So in the year 2000, when I saw the name “Kuykendall“ written on our University of Virginia locker room board during the pregame scouting report, I lit up. I couldn’t wait to see the little guy who was like a little brother to me in Brazil. I had felt extremely sorry for him that he was no longer a part of the national team program because I knew how much it meant to him and how hard he had worked. Then, minutes into our game against American University, I stopped feeling bad for him.

Shawn was a beast (he would love that I’m using this term) standing at almost 6 feet, delivering crunching tackles, and leading the AU midfield. My UVA team won in a hard-fought match and I remember catching up with Shawn afterwards. As intimidating as his presence was, he was still the same 4’ 11” kind-hearted center of attention that he was when he was a 14-year-old. Over the next few years we spoke about all the adversity he had gone through and how he basically had to change how he played the game in order to become successful again. It was a complete transformation from the little midfielder who pulled the strings in the center of the field and shied away from physical contact. He had to reinvent himself.

(Shawn during his time at American)

(Shawn during his time at American)

In 2005, when Shawn was drafted by D.C. United in the MLS Supplemental Draft, I was as proud of him as anybody. To me, his story was incredible – for a guy who was considered the top talent in the nation at 13, then an afterthought at 15, and worked his way to rise above all the naysayers to become a professional at his craft – was truly inspiring. We shared a locker room for two years at D.C. United, and I have many stories I can tell about Shawn that will make you cry with laughter. Between strategically swapping jerseys with Frank Lampard after our match vs Chelsea, ping pong battles in the players’ lounge, his imitations on rookie night, YouTube home videos with this family, and breaking out random dance moves like the “Chi-town Shuffle”, Shawn had that certain it-factor that would leave an imprint on anyone that spent time with him.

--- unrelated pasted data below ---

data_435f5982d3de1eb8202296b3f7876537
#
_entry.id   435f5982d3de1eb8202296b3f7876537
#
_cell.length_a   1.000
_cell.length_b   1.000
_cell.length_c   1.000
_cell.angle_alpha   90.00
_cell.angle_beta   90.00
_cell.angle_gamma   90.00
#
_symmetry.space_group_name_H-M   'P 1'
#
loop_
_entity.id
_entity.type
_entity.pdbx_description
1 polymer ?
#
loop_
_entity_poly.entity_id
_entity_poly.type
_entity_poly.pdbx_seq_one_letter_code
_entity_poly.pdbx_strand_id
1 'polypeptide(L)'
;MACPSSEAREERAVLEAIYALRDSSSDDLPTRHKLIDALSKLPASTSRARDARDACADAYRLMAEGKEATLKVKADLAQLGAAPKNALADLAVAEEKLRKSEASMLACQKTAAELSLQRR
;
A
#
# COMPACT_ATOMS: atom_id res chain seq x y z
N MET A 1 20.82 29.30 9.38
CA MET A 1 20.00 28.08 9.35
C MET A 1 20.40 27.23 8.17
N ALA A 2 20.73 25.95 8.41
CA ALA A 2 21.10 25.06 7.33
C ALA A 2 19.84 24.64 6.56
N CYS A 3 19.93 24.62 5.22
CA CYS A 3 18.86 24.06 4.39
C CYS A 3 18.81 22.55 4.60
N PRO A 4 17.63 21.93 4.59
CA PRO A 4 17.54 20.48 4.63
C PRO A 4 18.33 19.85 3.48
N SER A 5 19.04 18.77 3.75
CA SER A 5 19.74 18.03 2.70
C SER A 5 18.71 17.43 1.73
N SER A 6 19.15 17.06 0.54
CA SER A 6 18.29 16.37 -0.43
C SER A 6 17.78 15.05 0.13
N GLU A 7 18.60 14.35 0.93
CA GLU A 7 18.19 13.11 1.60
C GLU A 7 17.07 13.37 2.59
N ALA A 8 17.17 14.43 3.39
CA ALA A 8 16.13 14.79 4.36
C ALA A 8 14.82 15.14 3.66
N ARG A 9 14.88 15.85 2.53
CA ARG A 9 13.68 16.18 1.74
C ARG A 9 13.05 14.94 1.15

Aside from his comedic side though, he was an honest worker and a fantastic teammate. And he was an even better friend – always willing to hang out or talk about whatever was on someone’s mind or debate about his beliefs on life and soccer. He even took me to my first non-denominational church, Reston Bible Church, and introduced me to everyone there the same as he had when I walked into the dorm room in Brazil at age 14. I am forever grateful for witnessing how he lived his life.

As Shawn was traded to New York Red Bulls in 2006 and we went our separate ways, he was still always quick to send me a text of support through the good times and the bad throughout my career. Whether I scored a “bombasso golazo” he saw on TV or went down injured because of a concussion, Shawn remained a true friend. Even when at times I didn’t respond, he never took it personally. He would just make a joke about it and call me out the next time, rather than holding a grudge.

Shawn was persistent and he saw the good in people, and chose not to be bothered by the baggage people oftentimes unknowingly carry around with them. So when our paths crossed again in 2010, again on the field at the University of Virginia, this time both of us as volunteer assistant coaches for our respected alma maters, I was happy to see that our friendship had survived the test of time. Between my pre-professional soccer and post-professional soccer life, you learn that there are very few people who you remain in contact with. Shawn was one of those few people for me. And in typical fashion, the first thing he said to me when we saw each other at UVA was, “Wowww, looks like you are way too cool to follow me on Twitter! I tweet you all the time and I get NO love. What’s the dealio with that Esky?”